- Campaigners rebrand investment firm abrdn to abrdoomed with signs, golf umbrellas and spoof website to call out the company’s toxic relationship with coal industry
- abrdn has no policy to stop new, or phase out existing, investments in coal, oil or gas. Currently, the asset manager holds over $990 million in coal bonds and $2.6 billion in oil and gas bonds.
Campaigners have rebranded the investment giant abrdn as ‘abrdoomed’, to expose the firm’s continued financing of coal expansion and call on the asset manager to deny debt to coal companies.
Coal is one of the leading causes of climate change, and climate scientists say there must be no new investments in coal mines and coal-fired power plants to achieve global net-zero emissions by 2050. Yet abrdn has no policy to stop new, or phase out existing, investments in coal. It is one of the few European asset managers without a coal exclusion policy, falling behind its competitors such as Amunidi, DWS, Natixis and Ostrum.
In 2021, following the merger between Standard Life and Aberdeen Asset Management, Standard Life Aberdeen rebranded to ‘abrdn’ to become a more ‘modern, agile, digitally-enabled brand’. The rebrand faced widespread ridicule, with some calling the attempt to appeal to younger generations ‘skin deep’ and ‘full of risk’. Since the rebrand, abrdn has grappled with financial challenges and reportedly aggressive behaviour by its CEO Stephen Bird, with many now calling for the dis-emvoweled group to break up.
Today, campaigners have given abrdn a new brand more fitting to its trajectory if it continues investing in coal: abrdoomed. Outside the company’s headquarters in Edinburgh, campaigners are announcing the rebrand to employees and the public with an ‘abrdoomed’ billboard and golf umbrellas bearing the same name.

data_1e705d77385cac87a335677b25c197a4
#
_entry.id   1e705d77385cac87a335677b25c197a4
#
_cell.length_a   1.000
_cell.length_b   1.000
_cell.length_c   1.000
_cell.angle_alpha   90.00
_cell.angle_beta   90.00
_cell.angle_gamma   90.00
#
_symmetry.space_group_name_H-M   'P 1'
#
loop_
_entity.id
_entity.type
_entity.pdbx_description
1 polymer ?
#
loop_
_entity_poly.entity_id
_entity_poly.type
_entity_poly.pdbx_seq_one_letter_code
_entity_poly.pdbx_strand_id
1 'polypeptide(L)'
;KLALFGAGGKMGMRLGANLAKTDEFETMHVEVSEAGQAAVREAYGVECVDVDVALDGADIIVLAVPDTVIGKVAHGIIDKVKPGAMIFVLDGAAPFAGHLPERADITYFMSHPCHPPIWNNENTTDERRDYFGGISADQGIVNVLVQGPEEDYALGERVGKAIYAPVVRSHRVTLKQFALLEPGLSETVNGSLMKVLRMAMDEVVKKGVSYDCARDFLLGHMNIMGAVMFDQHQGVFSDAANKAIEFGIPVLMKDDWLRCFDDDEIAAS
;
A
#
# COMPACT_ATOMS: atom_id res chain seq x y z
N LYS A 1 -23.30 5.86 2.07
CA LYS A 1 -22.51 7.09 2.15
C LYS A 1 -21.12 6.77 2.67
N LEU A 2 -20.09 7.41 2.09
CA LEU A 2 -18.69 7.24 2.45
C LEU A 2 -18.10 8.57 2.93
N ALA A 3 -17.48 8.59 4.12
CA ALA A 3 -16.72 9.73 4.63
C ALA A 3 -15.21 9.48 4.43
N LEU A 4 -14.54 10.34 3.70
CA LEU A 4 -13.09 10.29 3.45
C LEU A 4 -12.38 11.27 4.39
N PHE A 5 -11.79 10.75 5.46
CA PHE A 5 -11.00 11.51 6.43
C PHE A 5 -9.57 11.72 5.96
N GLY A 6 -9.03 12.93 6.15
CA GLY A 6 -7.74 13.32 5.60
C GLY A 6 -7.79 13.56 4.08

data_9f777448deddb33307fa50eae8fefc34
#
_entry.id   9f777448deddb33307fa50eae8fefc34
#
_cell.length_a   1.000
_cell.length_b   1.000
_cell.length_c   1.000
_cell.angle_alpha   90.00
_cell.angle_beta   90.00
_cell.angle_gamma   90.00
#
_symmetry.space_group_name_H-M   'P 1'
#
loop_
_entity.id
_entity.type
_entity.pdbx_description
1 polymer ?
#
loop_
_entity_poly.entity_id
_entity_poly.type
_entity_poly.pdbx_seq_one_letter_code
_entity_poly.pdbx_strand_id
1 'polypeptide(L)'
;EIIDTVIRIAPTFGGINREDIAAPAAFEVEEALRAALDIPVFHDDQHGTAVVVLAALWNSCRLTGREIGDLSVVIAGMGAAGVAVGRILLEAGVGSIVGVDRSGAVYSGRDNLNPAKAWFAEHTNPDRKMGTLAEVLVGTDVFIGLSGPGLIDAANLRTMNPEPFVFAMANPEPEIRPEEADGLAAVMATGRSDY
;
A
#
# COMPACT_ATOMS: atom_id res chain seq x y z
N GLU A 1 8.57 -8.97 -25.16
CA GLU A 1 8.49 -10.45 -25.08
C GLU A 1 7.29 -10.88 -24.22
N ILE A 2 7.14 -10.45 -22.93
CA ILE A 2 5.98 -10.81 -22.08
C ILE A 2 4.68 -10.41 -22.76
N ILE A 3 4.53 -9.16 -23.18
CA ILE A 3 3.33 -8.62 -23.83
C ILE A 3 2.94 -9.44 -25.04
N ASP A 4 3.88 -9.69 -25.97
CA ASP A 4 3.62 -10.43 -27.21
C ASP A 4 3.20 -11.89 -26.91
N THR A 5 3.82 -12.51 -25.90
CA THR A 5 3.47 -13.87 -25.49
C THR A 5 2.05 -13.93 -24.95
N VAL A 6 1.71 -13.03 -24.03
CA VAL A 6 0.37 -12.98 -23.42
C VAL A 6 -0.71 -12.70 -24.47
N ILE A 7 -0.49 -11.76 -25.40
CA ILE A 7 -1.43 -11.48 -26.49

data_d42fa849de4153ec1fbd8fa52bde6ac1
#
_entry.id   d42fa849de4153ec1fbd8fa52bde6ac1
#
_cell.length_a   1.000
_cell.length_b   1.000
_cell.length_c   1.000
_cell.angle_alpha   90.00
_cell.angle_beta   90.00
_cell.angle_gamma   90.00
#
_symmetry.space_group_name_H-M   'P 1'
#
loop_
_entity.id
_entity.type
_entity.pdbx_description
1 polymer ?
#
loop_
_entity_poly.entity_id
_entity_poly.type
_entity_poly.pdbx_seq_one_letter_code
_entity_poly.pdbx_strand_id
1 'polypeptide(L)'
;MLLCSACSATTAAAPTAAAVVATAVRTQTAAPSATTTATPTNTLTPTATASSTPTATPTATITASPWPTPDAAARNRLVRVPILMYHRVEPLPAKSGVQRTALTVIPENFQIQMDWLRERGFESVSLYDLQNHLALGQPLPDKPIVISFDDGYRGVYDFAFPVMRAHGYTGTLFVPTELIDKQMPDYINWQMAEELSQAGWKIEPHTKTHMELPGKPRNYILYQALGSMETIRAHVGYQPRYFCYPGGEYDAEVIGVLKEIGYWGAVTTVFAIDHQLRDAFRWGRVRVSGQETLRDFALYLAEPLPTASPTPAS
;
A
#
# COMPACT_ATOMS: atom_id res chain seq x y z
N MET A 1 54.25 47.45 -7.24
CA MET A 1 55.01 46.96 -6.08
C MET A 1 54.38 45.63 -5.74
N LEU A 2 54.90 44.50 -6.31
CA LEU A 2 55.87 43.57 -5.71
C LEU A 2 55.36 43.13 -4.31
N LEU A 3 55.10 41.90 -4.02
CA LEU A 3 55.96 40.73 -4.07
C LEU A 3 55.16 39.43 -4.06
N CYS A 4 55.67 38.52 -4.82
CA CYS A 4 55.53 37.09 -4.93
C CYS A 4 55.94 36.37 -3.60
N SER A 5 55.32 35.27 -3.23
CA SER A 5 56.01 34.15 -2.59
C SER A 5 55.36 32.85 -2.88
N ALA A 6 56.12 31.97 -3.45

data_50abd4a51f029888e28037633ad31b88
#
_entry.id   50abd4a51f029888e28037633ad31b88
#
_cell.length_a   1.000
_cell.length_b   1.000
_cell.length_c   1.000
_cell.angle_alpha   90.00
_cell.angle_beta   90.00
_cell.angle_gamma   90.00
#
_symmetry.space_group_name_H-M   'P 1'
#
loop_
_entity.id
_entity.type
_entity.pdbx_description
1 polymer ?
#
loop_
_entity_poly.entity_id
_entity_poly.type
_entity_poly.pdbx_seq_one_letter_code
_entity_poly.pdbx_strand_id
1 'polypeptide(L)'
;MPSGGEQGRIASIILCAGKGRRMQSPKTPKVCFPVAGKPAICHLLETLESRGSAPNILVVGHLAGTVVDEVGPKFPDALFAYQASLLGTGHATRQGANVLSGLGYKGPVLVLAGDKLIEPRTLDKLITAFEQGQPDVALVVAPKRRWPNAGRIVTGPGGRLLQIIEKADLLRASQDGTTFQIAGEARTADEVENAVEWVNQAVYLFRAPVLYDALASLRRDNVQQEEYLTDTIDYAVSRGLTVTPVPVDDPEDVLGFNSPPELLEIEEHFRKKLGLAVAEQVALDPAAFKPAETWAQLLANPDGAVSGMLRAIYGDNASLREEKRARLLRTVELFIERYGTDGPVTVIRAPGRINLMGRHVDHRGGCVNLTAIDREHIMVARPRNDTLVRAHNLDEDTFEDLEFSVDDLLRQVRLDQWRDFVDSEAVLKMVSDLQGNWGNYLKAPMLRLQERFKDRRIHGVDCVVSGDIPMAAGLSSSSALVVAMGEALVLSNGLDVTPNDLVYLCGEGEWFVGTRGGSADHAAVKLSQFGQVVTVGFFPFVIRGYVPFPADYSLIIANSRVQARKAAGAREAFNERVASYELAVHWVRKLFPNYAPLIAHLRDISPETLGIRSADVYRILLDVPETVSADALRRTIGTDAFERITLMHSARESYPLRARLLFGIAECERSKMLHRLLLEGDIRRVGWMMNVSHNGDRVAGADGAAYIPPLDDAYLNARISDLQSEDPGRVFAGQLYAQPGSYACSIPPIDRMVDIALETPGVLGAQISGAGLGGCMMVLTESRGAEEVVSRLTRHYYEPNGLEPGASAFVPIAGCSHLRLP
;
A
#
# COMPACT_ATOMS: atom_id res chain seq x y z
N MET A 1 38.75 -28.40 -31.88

Currently, abrdn holds over $3.6 billion in bonds of companies expanding coal ($994 mill), oil and gas ($2.6 bill) with over 50% of its coal bonds due to mature after 2030. Campaigners are calling on abrdn to immediately deny new debt to companies expanding fossil fuel projects and divest existing bond holdings, including in passive funds, from fossil fuel companies that do not have adequate phase out plans in line with 1.5C. They’re urging staff and passers-by to notice the contrast between what the company says and what they do, exposing abrdn for prioritising ‘image over substance’, touting its sustainable efforts while investing billions in fossil fuel expansion.
“abrdn must immediately deny debt to coal or it’s abrdoomed. If abrdn persists in its investments in coal expansion, it’s not just doubling down on its bad financial situation; it’s actively steering its course towards disaster. This raises serious concerns about whether the company is truly looking out for the best interests of its shareholders and clients. It’s not fooling anyone with its ‘image over substance’ approach to sustainability, we see behind the smoke and mirrors of its positive PR spin. The company needs to give their coal bonds the vowel treatment, and ditch them.”
– Oli Goulden from the Toxic Bonds Network
abrdn continues to millions of pounds in bonds issued by Adani Group companies despite revelations of its fraud, corruption and coal expansion. The Hindenburg Report initially laid bare Adani’s “brazen stock manipulation and accounting fraud,” and new damning evidence from OCCPR validates these claims and unveils a labyrinthine web of stock manipulation and illegal financial manoeuvres. This all comes amidst Adani’s fundraising efforts for billions in the bond market this financial year, including refinancing of at least $2 billion in USD bonds due to mature in 2024.
“While mounting evidence has exposed Adani’s criminal behaviour, abrdn’s silence on its investment in this corrupt coal conglomerate is deafening. abrdn’s continued investment in Adani not only threatens its credibility but also raises the spectre of complicity in Adani’s deceit and criminal actions. To break free from this shadow, abrdn must take a clear stand by publicly denying new debt to all Adani Group entities, particularly ahead of its upcoming bond issuance,”
– Camilla Schramek, Coordinator of the Toxic Bonds Network